Additional Comments Coming Out of Last Week’s Discussion

Drummond had the following thoughts:

  1. All forms of equivalence relations have this potential problem. In other words, $is, $ref, and $rep all share this issue.

  2. Equivalence relations within an authority’s own graph are not a problem. The issue only arises when equivalence relations need to cross authorities.

  3. Equivalence relations across graphs controlled by the same authority are not a problem. In fact this functionality is in critical to how pseudonyms work in XDI.

  4. Thus the key issue is equivalence relations that cross graphs controlled by different authorities. In this case, a solution is to specify that such equivalence relations must be authorized by the target authority just like any other operation on the target graph.

New Discussion

Animesh made the comparison of XDI equivalence relations to Unix symbolic links, and specifically that the creation of a symlink cannot change the permissions of the object it points to.

Steve said the comparison is apt, because in Unix, the current folder is always the current context, and you always have a current effective userID. Unix also has a setUI bit that you can use to run something with the userID assigned to it.

Steve suggested that XDI could apply the same model to XDI contexts.

Andy gave an example of having a bizcard in the $public subgraph, with $ref pointers to 3 email addresses that are not in the $public subgraph. It should not require a separate link contract to access these 3 email addresses if there are $ref equivalence relations pointing to them from within the $public subgraph.

We then discussed the policy model, and clarified the way it works:

  1. The requested operation on the target graph must be subject to one link contract singleton or collection.

  2. If the policies in that link contract singleton or collection evaluate to true, then the message sender is authorized.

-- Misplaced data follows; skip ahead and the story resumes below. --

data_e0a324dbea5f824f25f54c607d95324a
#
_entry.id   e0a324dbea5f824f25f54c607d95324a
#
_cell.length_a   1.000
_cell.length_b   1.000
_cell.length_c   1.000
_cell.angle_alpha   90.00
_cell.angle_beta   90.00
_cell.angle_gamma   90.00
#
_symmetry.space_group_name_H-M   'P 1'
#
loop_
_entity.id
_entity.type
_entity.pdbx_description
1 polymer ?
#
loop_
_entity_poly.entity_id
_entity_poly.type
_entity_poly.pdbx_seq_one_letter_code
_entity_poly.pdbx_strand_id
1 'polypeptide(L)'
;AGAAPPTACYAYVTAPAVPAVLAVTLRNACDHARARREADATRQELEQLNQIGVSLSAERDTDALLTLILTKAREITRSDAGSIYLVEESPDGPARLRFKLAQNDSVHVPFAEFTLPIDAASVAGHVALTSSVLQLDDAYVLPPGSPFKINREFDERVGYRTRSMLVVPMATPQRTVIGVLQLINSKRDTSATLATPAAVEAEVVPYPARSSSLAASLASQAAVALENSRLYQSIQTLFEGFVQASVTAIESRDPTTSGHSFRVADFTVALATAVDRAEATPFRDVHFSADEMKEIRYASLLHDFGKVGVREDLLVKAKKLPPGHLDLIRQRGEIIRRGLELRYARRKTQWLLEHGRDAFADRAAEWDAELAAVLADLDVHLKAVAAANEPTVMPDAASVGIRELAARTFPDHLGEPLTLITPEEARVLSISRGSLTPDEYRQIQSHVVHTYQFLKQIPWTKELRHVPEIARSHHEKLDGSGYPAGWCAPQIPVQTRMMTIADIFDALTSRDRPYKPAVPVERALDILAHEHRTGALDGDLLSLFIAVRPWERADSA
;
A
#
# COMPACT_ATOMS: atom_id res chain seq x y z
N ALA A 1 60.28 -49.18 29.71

Animesh summarized the problem as, “What permissions travelled with a $ref”?

Drummond questioned this framing of the “unauthorized $ref problem” because the permissions should not “travel” with the $ref. Rather the setting of a $ref (or $rep or $is) relation should be subject to the same constraints as other XDI operations.

Finally, Drummond summarized the proposed solution this way: to do a $set on an equivalence relation ($is, $ref, or $rep), a requesting party MUST be permissioned by a link contract similar to any other authorization within an XDI graph.

# ALL TC MEMBERS have the action item to consider precisely how this rule will be implemented.

# DRUMMOND to add this to the agenda for next week’s call.


Dictionary Syntax

Although we ran out of time to discuss this issue, Drummond noted that he was leaning towards the final proposal below, i.e., by defining the dictionary context to be a single + context symbol.

# DRUMMOND to further flesh out this proposal.

From Previous Calls

As Drummond works on the XDI Core spec, one inconsistency that has been bothering him is that, after our syntax simplication last spring, all XDI context functions used exclusively bracket syntax EXCEPT dictionary definitions.

(=markus) <== root

[+passport] <== collection

<+tel> <== attribute

{foo} <== variable

$(+passport) <== definition

It would be cleaner and easier if there was also a uniform bracket syntax for definitions. One option would be to use double brackets:

[[+passport]] <== definition

Markus suggested another option of using pipes:

|+passport| <== definition

And one more thought is not to use brackets at all but define the a dictionary context by using a single instance of a class context symbol. This could be either + or $, i.e.:

++passport <== definition

$+passport <== definition


The decision queue stack is shown on the following three auto-generated Category pages:




See also this list of proposals that need to be developed:



The next call is next week at the regular time.